Photo by Mary Anne Andrei/Bold Nebraska.
Depending who you believe, between 30,000 and 50,000 demonstrators showed up in Washington D.C. this past weekend to protest TransCanada's Keystone XL pipeline plans in northern Nebraska.
Most news reports made a point of mentioning that there was a dispute over the number on Capitol Hill for the Forward on Climate rally, dubbed by enviro groups as the biggest in U.S. history. But where Keystone is concerned, we're past the point of arguing about numbers.
The pipeline proposal has already become an important symbol: ground zero in the battle for hearts and minds over climate change in the United States. The question is, will it become a casualty of the 180 degree turn in energy politics in the U.S. signaled by President Barack Obama's State of the Union address last Tuesday?
Without Keystone, which has already been delayed once under Obama, there is no route for tar sands producers to get their crude to U.S. refineries in the Gulf and from there to world markets. For tar sands producers much, maybe everything, is riding on its approval - barring the building of pipelines from the tar sands east through Quebec and west to the British Columbia coast, neither of which are doable in the near future.
And time is running out. As CIBC's World Market Outlook pointed out late last year, 2013 will be "a defining year for pipeline politics," with "little room for error/politicking in bringing on new pipeline capacity."
Which is why Big Oil lobbyists and the HarperCons have been burning up the phone lines, working the backrooms and calling in IOUs in order to sell U.S. legislators on Keystone in the face of growing public opposition.
Obama's call for action on climate change in his State of Union, made tar sands pushers particularly nervous. Obama didn't mention Keystone specifically in his speech. He didn't have to.
Implicit in his remarks on climate change, and confirmed by Obama's Ambassador to Canada, David Jacobson, in interviews that followed with a number of Canadian news outlets, is that Canada cleaning up its environmental act is key to the U.S. giving the go-ahead to Keystone.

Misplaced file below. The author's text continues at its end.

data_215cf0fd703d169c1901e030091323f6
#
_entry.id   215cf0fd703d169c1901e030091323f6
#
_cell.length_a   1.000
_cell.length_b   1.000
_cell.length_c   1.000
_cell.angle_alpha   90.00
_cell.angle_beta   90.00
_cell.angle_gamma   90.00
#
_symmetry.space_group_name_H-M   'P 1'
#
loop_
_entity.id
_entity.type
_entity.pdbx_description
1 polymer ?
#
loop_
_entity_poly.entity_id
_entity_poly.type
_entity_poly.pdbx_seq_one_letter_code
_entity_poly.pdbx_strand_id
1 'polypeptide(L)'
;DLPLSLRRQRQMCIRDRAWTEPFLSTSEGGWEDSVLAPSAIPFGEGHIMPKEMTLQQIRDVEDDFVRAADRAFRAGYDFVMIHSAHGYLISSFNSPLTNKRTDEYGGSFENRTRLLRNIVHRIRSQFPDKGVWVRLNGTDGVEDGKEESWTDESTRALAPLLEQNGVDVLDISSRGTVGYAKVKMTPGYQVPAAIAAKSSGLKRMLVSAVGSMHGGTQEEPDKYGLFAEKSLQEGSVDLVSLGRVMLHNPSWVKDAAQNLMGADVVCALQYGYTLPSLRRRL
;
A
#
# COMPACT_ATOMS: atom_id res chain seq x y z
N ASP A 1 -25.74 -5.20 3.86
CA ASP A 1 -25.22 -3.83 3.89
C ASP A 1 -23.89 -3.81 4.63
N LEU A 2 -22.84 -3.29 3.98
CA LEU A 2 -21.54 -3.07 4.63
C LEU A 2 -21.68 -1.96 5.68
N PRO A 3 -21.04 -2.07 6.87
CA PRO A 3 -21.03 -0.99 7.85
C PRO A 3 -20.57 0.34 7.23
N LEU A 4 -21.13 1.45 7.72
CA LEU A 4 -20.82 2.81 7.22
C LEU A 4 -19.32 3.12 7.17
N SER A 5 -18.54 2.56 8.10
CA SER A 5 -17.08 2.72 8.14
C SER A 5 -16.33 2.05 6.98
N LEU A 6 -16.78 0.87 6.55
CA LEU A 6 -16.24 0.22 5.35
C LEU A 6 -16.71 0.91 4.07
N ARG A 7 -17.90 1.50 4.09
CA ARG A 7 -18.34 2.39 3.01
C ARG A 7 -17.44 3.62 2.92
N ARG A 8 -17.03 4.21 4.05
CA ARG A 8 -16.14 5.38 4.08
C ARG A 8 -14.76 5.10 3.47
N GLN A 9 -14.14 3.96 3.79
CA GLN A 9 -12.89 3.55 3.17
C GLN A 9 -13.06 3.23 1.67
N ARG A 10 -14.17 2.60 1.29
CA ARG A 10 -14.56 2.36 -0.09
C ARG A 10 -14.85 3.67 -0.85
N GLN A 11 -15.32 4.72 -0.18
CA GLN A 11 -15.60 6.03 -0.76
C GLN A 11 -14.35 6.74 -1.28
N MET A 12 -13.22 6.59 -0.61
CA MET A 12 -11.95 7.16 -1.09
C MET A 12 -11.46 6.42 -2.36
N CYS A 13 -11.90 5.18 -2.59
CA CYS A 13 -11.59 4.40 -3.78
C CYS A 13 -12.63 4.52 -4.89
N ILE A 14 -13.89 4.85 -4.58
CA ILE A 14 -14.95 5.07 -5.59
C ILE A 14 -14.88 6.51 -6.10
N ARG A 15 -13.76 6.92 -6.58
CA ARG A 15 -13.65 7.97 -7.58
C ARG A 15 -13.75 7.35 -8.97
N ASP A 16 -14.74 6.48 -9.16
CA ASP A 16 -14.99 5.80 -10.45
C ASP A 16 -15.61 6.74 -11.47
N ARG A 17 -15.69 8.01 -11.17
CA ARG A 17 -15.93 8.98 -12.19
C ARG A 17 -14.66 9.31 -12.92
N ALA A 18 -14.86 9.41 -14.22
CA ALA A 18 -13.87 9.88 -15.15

Double-standard, cried the Globe in an editorial. Why single out Canada when U.S. coal accounts for more greenhouse gases than the tar sands? True enough. Carbon produced from coal-generated power in the U.S. exceeds that given off by the tar sands.
But lost in that argument is the fact tar sands production requires huge amounts of water; that massive swaths of forest have been lost to tar sands development; that the waste produced from the extraction process has to be stored in huge tailings ponds the size of lakes; and that tar sands crude is so thick that it has to be infused with benzene and other harmful toxins to move it through pipelines, which increases the risk of spills.
The Globe's moral outrage is misplaced. When it comes to stewardship of our planet, Canada has no credibility left. The HarperCons have seen to that, twisting arms to get countries to accept our dirty oil abroad and gutting environmental protections at home - that is, when they weren't labeling environmentalists extremists or silencing government scientists on global warming.
Now we're asking Americans to build a pipeline that will ensure we're pumping tar sands crude at a rate of 900,0000 barrels a day, and all the toxins that go with it, for years to come? Talk about a double-standard.
Plenty of energy has been expended by the federal government and the Big Oil lobby, selling tar sands crude as the "ethical" and "secure" choice compared to conventional crude from the Middle East. In the wake of growing resistance Stateside, there's been an effort by the HarperCons to appear more conciliatory on the eco file.
Just before this weekend's D.C. protest came word that the feds are speeding up efforts to meet their own greenhouse gas emission targets (remember, we pulled out of our Kyoto commitments). The timing of that news was interesting, if not calculated. The last time we heard claims from the feds of meeting emission targets, there was some trickery with the numbers. We were in fact polluting more.
Now more delicate tar sands news for the feds to manage. Seems those ponds built to contain the toxic stew created by tar sands production are not as foolproof as the government has been claiming.
According to an internal memo obtained by Postmedia through Access to Information the ponds are leaking toxic contaminants into the environment. At this past weekend's rally on Capitol Hill, those protesting TransCanada's plans were not only climate change activists and environmentalists (here's looking at you Darryl Hannah), but ranchers and farmers.
It's a powerful mix that has coalesced against Keystone. Among them: property rights and landowner types more comfortable with the hard right of the Republican Party than the environmental movement.
To them, Keystone poses not only a potential environmental risk. It represents more - an "assault" on individual property rights, private landowners being forced to subsidize the private interests of "foreign" corporations.
South of the border, the political will to deal with global warming can't be underestimated either, especially not with a president who doesn't have to concern himself with re-election - and seems determined to make his mark on the climate change debate.